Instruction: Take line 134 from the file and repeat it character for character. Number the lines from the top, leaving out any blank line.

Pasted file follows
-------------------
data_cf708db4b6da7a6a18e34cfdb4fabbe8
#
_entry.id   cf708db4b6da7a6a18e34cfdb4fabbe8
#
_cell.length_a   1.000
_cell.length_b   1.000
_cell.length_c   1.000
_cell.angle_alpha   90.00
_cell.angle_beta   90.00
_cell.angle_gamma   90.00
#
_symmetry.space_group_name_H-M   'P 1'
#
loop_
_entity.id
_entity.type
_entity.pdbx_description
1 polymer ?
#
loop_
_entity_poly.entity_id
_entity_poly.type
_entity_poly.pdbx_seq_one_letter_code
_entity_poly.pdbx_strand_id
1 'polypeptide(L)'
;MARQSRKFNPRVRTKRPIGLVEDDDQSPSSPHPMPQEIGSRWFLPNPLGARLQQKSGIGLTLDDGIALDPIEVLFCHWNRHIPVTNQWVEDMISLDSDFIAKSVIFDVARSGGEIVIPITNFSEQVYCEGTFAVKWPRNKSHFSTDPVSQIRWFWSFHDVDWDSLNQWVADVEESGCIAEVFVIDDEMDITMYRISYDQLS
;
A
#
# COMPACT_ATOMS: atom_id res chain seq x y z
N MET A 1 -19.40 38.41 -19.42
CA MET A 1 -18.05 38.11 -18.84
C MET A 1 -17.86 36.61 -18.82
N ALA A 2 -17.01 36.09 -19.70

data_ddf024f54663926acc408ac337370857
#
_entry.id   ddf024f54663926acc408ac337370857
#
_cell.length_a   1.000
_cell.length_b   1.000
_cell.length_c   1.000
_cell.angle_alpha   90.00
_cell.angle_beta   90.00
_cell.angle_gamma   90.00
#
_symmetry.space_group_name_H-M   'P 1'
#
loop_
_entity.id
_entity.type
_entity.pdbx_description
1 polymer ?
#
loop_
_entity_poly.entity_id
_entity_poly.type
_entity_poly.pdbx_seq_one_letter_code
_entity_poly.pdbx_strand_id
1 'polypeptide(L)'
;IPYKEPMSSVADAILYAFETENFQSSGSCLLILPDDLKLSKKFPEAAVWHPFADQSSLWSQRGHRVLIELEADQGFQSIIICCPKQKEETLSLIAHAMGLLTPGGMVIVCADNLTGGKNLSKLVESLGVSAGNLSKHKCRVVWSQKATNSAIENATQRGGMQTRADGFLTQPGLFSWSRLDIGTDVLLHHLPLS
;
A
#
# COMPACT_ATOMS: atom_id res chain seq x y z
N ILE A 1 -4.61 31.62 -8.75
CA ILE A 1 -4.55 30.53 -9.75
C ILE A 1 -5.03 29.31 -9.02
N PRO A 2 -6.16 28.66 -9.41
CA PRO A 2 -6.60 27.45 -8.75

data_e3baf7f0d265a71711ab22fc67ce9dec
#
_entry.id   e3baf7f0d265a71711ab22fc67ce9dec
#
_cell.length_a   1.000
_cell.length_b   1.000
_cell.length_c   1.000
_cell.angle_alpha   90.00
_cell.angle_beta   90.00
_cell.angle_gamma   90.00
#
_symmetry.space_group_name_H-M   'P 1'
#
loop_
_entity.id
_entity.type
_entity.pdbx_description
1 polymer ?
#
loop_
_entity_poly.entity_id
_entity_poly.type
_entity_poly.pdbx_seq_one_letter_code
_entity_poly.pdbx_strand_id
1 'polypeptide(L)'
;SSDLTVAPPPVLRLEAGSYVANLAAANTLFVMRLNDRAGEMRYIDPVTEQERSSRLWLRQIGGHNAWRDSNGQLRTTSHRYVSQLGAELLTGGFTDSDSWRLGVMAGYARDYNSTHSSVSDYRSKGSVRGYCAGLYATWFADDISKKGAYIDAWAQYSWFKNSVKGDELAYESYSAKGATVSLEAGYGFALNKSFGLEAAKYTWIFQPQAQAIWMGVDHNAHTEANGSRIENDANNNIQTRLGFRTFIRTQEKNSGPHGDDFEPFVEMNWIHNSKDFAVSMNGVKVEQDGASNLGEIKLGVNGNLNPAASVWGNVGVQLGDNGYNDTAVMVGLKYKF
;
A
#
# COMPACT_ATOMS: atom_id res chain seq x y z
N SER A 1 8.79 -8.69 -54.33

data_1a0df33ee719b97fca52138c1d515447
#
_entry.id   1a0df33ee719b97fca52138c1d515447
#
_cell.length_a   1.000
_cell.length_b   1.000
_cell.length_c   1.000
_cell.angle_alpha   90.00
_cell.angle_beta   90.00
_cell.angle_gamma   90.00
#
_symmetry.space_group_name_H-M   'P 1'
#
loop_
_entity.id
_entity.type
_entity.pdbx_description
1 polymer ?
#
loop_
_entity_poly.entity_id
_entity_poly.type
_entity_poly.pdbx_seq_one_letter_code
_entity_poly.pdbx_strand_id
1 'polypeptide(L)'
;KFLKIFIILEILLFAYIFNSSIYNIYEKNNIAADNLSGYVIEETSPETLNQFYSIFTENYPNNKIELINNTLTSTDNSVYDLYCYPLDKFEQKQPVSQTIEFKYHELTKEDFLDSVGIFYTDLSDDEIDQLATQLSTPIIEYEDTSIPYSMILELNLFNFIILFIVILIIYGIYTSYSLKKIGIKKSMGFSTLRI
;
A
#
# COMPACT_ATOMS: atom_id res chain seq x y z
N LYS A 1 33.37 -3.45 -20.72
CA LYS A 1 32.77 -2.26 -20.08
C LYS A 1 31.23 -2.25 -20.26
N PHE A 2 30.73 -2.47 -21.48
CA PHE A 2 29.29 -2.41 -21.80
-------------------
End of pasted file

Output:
N PHE A 2 30.73 -2.47 -21.48